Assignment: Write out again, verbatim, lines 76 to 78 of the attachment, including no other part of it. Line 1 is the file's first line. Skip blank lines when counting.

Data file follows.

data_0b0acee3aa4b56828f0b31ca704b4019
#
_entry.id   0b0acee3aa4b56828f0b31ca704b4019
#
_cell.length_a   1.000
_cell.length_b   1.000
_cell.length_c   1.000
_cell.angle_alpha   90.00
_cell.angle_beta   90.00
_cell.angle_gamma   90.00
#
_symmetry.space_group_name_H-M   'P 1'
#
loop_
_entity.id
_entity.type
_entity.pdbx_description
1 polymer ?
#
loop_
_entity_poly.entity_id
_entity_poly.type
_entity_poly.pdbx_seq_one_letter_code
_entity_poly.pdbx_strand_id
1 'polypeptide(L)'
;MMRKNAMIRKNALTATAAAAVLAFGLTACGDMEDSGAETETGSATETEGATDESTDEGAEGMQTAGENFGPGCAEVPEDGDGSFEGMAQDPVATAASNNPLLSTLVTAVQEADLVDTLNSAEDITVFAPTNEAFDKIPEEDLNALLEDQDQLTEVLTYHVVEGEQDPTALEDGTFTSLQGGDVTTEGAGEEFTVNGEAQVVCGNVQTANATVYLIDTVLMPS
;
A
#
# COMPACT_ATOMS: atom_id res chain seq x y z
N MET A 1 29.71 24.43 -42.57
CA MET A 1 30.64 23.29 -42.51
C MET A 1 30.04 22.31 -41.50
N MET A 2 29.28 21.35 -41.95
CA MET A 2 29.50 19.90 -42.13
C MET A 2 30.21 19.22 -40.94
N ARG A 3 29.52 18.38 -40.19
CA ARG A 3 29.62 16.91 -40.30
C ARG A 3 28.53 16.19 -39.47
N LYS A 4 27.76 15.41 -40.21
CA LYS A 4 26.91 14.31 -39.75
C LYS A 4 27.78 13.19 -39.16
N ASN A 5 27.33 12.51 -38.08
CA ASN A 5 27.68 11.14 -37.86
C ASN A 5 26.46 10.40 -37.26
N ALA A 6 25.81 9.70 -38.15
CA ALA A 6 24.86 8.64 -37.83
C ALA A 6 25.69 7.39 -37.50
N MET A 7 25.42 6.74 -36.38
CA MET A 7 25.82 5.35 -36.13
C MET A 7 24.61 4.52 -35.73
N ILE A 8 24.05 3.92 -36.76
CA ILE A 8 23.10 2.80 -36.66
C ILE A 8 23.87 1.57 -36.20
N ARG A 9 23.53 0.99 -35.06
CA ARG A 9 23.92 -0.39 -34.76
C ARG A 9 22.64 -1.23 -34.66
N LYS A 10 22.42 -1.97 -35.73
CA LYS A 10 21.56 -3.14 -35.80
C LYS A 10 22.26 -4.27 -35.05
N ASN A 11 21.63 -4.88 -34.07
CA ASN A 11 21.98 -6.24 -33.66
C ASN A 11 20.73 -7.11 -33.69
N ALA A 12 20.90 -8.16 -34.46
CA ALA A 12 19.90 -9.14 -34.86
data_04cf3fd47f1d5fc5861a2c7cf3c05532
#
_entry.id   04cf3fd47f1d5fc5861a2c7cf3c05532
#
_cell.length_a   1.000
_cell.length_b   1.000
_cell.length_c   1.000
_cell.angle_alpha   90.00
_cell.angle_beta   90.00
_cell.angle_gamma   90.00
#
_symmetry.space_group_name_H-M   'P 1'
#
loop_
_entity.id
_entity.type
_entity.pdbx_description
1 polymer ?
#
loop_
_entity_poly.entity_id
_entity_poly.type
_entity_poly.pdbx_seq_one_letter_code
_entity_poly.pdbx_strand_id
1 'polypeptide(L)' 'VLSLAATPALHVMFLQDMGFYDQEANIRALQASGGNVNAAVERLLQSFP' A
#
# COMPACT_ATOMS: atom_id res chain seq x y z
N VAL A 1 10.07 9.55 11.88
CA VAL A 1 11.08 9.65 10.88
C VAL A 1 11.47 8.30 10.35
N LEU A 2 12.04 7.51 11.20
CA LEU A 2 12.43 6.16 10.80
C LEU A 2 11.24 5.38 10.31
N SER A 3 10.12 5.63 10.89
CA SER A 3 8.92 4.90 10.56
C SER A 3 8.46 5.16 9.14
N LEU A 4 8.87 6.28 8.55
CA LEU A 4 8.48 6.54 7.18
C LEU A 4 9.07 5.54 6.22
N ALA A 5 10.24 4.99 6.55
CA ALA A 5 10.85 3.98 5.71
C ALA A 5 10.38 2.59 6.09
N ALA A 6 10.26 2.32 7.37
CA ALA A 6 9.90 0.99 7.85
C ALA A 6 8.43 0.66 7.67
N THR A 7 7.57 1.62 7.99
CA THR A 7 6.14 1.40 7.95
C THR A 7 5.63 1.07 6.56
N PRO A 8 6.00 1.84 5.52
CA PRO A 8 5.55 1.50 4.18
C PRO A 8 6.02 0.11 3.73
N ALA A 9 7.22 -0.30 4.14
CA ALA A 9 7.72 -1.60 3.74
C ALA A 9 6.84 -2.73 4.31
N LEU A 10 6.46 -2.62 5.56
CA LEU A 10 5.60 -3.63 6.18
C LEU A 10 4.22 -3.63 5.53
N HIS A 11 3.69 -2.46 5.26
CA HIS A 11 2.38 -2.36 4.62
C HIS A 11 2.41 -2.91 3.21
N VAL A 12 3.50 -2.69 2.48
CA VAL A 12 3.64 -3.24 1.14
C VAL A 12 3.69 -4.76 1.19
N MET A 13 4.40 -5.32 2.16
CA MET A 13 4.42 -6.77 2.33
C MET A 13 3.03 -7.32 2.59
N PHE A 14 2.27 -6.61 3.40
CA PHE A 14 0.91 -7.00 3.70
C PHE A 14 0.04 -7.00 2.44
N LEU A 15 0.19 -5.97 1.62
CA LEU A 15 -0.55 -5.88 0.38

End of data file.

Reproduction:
#
_symmetry.space_group_name_H-M   'P 1'
#